Genscape Inc. analyst Bart Burk attributed the high prices to gas trading on “milder weather expectations” in the lead-up to the long weekend. “Weather forecasts took a turn to the colder side with some significance,” he told NGI.

In Chicago Tuesday, AccuWeather was forecasting a low of 1 degree F, while Genscape Inc. estimated demand would hit 19.65 Bcf, well above the prior seven-day average of 14.81 Bcf/d.

Prices across the Midwest and Midcontinent surged by double digits Tuesday, but nothing to rival the Northeast. Chicago Citygate jumped 25 cents to $2.92.

Forecasters see the frigid conditions continuing through early January.

“Forecast changes over the holiday weekend are in the colder direction,” MDA said in its six- to 10-day outlook Tuesday. “…This comes as the polar vortex makes yet another round toward the Midwest and East, and leaving a cold arctic-originating air mass in its wake.

“The forecast generally leans in the direction of the European model within the details; however, the Global Forecast System model projects an additionally stronger surface high into the Midcontinent and a significantly large cold risk for widespread strong belows in the eastern two-thirds,” MDA said.

The National Oceanic and Atmospheric Administration’s Climate Prediction Center (CPC) is forecasting total U.S. population-weighted heating degree days (HDD) to average 218 for the week ending Saturday (Dec. 30), 17 more than normal. New England is expected to see 313 HDDs, 46 above normal and 104 more than last year.

CPC said it expects the East North Central (346 HDDs) and West North Central (374 HDDs) regions to exceed the norm by 65 and 69, respectively. The Mid-Atlantic is similarly expected to average 290 HDDs, 44 above normal and 101 more than the year-ago period.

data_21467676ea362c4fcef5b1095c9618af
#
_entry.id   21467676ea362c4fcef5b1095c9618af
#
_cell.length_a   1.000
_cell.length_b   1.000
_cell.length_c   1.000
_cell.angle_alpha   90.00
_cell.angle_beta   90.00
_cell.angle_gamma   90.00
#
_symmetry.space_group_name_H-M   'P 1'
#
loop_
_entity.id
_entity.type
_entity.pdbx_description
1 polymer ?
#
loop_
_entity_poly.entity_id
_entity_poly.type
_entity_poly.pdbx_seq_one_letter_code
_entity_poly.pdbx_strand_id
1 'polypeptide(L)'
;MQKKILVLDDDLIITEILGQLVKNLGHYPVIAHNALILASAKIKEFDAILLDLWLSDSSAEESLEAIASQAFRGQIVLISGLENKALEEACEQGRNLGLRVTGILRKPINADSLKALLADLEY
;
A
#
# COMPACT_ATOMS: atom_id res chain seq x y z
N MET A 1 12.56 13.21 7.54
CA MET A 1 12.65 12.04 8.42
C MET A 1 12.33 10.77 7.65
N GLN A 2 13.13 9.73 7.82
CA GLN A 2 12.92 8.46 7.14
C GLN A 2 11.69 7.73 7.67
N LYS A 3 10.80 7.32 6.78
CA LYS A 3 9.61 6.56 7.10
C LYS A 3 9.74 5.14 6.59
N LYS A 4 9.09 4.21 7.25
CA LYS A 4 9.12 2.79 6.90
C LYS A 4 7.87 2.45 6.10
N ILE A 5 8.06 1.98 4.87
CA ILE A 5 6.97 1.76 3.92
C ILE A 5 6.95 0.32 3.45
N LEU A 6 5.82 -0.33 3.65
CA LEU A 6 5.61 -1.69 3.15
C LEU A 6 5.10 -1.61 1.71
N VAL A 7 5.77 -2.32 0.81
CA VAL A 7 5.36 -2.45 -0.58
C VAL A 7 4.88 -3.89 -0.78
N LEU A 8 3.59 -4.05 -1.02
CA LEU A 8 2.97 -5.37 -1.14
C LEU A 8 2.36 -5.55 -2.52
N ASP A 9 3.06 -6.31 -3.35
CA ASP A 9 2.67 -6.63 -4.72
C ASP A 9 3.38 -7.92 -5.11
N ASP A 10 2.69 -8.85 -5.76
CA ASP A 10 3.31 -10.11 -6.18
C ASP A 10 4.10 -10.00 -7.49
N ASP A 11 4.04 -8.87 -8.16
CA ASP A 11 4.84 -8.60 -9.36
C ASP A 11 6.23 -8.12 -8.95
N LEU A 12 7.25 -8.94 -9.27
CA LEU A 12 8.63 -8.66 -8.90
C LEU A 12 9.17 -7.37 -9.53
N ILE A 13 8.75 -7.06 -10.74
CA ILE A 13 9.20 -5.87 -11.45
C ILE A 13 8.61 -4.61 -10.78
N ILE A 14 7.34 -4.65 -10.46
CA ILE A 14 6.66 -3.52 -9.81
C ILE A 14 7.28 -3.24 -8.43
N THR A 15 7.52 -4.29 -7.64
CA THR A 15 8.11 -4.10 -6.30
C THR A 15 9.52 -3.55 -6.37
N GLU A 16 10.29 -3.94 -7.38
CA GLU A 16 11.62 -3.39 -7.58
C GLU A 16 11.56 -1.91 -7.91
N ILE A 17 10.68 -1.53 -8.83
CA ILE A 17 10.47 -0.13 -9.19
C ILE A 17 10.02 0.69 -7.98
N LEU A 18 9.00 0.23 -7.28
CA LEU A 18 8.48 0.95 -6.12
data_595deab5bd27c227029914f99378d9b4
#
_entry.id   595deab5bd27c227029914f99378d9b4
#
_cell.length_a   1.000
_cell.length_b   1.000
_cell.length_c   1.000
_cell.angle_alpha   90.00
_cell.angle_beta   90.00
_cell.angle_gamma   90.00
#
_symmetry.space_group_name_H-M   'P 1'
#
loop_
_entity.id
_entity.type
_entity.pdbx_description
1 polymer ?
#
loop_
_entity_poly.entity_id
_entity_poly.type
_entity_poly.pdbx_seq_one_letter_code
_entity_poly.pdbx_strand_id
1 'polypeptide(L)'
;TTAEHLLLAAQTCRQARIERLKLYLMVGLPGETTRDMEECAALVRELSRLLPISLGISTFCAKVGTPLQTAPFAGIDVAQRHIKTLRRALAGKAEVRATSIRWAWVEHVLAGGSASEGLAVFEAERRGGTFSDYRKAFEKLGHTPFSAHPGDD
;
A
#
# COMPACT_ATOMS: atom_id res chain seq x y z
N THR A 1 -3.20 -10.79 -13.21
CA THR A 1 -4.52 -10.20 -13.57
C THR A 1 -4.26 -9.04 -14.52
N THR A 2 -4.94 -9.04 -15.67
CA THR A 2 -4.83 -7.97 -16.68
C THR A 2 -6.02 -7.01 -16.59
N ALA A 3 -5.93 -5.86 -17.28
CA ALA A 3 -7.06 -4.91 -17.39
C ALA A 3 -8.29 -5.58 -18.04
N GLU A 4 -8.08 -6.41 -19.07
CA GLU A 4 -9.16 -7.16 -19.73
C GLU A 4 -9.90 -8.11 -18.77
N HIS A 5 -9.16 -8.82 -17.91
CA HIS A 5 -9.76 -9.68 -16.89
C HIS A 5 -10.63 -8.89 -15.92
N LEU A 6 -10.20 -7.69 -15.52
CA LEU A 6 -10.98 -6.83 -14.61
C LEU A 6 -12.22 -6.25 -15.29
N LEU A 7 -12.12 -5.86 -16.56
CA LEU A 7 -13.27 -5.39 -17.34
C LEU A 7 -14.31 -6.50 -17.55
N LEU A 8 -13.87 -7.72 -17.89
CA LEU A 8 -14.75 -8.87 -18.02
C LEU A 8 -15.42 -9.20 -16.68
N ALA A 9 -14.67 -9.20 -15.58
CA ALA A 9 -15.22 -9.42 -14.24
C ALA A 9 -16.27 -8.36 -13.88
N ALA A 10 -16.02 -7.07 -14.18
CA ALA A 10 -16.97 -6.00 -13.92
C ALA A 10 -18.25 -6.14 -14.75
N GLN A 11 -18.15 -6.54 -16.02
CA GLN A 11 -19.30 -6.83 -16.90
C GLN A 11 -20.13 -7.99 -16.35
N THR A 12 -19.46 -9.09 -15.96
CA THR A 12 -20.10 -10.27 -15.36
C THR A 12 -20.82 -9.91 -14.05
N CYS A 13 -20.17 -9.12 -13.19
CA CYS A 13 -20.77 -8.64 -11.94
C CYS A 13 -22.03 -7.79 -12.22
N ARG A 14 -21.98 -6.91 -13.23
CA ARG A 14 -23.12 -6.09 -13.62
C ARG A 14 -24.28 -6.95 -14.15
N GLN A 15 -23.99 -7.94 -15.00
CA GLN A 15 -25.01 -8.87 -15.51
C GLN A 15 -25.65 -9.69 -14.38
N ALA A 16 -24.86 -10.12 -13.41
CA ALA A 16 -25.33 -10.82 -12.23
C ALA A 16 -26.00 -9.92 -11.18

Despite all the frigid temperatures in the near- and medium-term forecast, the January contract failed to sustain any momentum after a gap up on Christmas Day and a test of resistance in the $2.75 area.

Bespoke Weather Services noted a potential warm-up by the second week of January to help explain the weakness in futures. “Initially prices tried to run up higher overnight, but long-range guidance continued to trend warmer, and the January contract” pulled back, according to Bespoke.

“We sit within a rather tight price range from $2.58-2.75 over the last couple of weeks, and we see more risks for prices to break lower from this range than higher given warmer trends arriving by the end of the first week of January,” the firm said. “…We did see forecasts in the short- and medium-range trend even colder today, with a couple days of extremely impressive heating demand expected to start off January.

“At this point the natural gas market looks to still be discounting much of this; with production at current levels the market seems to believe that it can refill storage for the next winter starting at any inventory level.”

Genscape’s Spring Rock daily pipeline production estimate showed volumes Tuesday and for the past few days “right around the 76.5 Bf/d mark. Though a slight retreat from the record highs established last week near 76.8 Bcf/d, volumes are currently running more than 1 Bcf/d greater than where the month started.”

The analytics firm said growth is showing up across all major producing regions except for the Rockies and the San Juan Basin. Production in the East region was up more than 0.5 Bcf/d month-to-date “facilitated by the wave of new infrastructure” available in the second half of 2017.